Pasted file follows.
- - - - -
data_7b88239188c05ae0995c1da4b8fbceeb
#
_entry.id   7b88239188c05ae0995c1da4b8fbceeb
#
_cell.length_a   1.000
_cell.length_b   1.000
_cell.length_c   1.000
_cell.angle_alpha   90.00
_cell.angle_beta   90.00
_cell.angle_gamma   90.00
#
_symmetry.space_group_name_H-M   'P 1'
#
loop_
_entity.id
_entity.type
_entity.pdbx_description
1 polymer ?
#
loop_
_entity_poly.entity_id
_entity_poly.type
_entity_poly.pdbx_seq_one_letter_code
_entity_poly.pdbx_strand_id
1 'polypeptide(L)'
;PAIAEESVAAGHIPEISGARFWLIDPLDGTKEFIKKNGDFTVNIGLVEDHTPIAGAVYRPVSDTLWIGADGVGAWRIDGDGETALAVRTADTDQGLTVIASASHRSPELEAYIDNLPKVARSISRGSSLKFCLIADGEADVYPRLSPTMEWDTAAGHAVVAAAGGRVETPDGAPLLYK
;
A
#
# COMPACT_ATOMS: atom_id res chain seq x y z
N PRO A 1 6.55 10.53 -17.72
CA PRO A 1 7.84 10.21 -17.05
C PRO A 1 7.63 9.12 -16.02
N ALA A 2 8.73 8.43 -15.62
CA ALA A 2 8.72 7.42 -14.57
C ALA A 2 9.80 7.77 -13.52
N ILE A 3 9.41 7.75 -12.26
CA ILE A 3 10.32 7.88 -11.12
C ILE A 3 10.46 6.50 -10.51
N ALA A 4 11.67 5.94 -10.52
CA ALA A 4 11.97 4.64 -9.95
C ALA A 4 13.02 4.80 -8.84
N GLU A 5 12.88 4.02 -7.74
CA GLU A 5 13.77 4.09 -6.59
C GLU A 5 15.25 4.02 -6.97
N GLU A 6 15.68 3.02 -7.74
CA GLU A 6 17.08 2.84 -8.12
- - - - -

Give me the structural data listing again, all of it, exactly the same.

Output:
data_7b88239188c05ae0995c1da4b8fbceeb
#
_entry.id   7b88239188c05ae0995c1da4b8fbceeb
#
_cell.length_a   1.000
_cell.length_b   1.000
_cell.length_c   1.000
_cell.angle_alpha   90.00
_cell.angle_beta   90.00
_cell.angle_gamma   90.00
#
_symmetry.space_group_name_H-M   'P 1'
#
loop_
_entity.id
_entity.type
_entity.pdbx_description
1 polymer ?
#
loop_
_entity_poly.entity_id
_entity_poly.type
_entity_poly.pdbx_seq_one_letter_code
_entity_poly.pdbx_strand_id
1 'polypeptide(L)'
;PAIAEESVAAGHIPEISGARFWLIDPLDGTKEFIKKNGDFTVNIGLVEDHTPIAGAVYRPVSDTLWIGADGVGAWRIDGDGETALAVRTADTDQGLTVIASASHRSPELEAYIDNLPKVARSISRGSSLKFCLIADGEADVYPRLSPTMEWDTAAGHAVVAAAGGRVETPDGAPLLYK
;
A
#
# COMPACT_ATOMS: atom_id res chain seq x y z
N PRO A 1 6.55 10.53 -17.72
CA PRO A 1 7.84 10.21 -17.05
C PRO A 1 7.63 9.12 -16.02
N ALA A 2 8.73 8.43 -15.62
CA ALA A 2 8.72 7.42 -14.57
C ALA A 2 9.80 7.77 -13.52
N ILE A 3 9.41 7.75 -12.26
CA ILE A 3 10.32 7.88 -11.12
C ILE A 3 10.46 6.50 -10.51
N ALA A 4 11.67 5.94 -10.52
CA ALA A 4 11.97 4.64 -9.95
C ALA A 4 13.02 4.80 -8.84
N GLU A 5 12.88 4.02 -7.74
CA GLU A 5 13.77 4.09 -6.59
C GLU A 5 15.25 4.02 -6.97
N GLU A 6 15.68 3.02 -7.74
CA GLU A 6 17.08 2.84 -8.12